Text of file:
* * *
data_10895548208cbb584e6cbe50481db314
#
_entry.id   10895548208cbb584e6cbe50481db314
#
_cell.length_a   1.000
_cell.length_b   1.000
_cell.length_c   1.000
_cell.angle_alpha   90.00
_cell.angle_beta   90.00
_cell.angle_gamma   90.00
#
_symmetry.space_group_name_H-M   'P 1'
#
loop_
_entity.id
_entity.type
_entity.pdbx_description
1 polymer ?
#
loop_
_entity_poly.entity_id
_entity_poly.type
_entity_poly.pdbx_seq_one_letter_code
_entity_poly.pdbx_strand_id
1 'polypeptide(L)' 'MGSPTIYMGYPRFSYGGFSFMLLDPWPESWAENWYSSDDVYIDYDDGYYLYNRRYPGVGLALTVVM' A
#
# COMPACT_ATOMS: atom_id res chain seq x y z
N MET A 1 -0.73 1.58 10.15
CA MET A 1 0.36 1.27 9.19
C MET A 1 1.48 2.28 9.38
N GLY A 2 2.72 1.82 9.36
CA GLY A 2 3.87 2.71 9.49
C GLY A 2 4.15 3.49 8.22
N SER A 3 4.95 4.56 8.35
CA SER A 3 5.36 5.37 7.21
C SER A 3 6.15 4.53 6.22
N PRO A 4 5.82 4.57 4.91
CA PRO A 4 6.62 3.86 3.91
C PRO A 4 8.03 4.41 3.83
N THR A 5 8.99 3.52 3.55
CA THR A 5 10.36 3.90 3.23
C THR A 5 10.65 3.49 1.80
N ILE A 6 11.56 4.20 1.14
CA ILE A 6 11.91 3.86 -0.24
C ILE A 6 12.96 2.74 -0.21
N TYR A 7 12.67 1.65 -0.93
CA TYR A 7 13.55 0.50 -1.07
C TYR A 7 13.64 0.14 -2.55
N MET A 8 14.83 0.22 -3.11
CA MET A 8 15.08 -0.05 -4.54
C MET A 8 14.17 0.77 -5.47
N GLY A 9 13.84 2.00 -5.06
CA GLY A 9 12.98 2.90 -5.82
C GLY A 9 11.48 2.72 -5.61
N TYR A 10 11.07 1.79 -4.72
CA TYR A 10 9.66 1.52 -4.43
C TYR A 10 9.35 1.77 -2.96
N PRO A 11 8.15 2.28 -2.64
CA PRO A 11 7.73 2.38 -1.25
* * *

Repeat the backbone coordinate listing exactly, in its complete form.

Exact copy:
data_10895548208cbb584e6cbe50481db314
#
_entry.id   10895548208cbb584e6cbe50481db314
#
_cell.length_a   1.000
_cell.length_b   1.000
_cell.length_c   1.000
_cell.angle_alpha   90.00
_cell.angle_beta   90.00
_cell.angle_gamma   90.00
#
_symmetry.space_group_name_H-M   'P 1'
#
loop_
_entity.id
_entity.type
_entity.pdbx_description
1 polymer ?
#
loop_
_entity_poly.entity_id
_entity_poly.type
_entity_poly.pdbx_seq_one_letter_code
_entity_poly.pdbx_strand_id
1 'polypeptide(L)' 'MGSPTIYMGYPRFSYGGFSFMLLDPWPESWAENWYSSDDVYIDYDDGYYLYNRRYPGVGLALTVVM' A
#
# COMPACT_ATOMS: atom_id res chain seq x y z
N MET A 1 -0.73 1.58 10.15
CA MET A 1 0.36 1.27 9.19
C MET A 1 1.48 2.28 9.38
N GLY A 2 2.72 1.82 9.36
CA GLY A 2 3.87 2.71 9.49
C GLY A 2 4.15 3.49 8.22
N SER A 3 4.95 4.56 8.35
CA SER A 3 5.36 5.37 7.21
C SER A 3 6.15 4.53 6.22
N PRO A 4 5.82 4.57 4.91
CA PRO A 4 6.62 3.86 3.91
C PRO A 4 8.03 4.41 3.83
N THR A 5 8.99 3.52 3.55
CA THR A 5 10.36 3.90 3.23
C THR A 5 10.65 3.49 1.80
N ILE A 6 11.56 4.20 1.14
CA ILE A 6 11.91 3.86 -0.24
C ILE A 6 12.96 2.74 -0.21
N TYR A 7 12.67 1.65 -0.93
CA TYR A 7 13.55 0.50 -1.07
C TYR A 7 13.64 0.14 -2.55
N MET A 8 14.83 0.22 -3.11
CA MET A 8 15.08 -0.05 -4.54
C MET A 8 14.17 0.77 -5.47
N GLY A 9 13.84 2.00 -5.06
CA GLY A 9 12.98 2.90 -5.82
C GLY A 9 11.48 2.72 -5.61
N TYR A 10 11.07 1.79 -4.72
CA TYR A 10 9.66 1.52 -4.43
C TYR A 10 9.35 1.77 -2.96
N PRO A 11 8.15 2.28 -2.64
CA PRO A 11 7.73 2.38 -1.25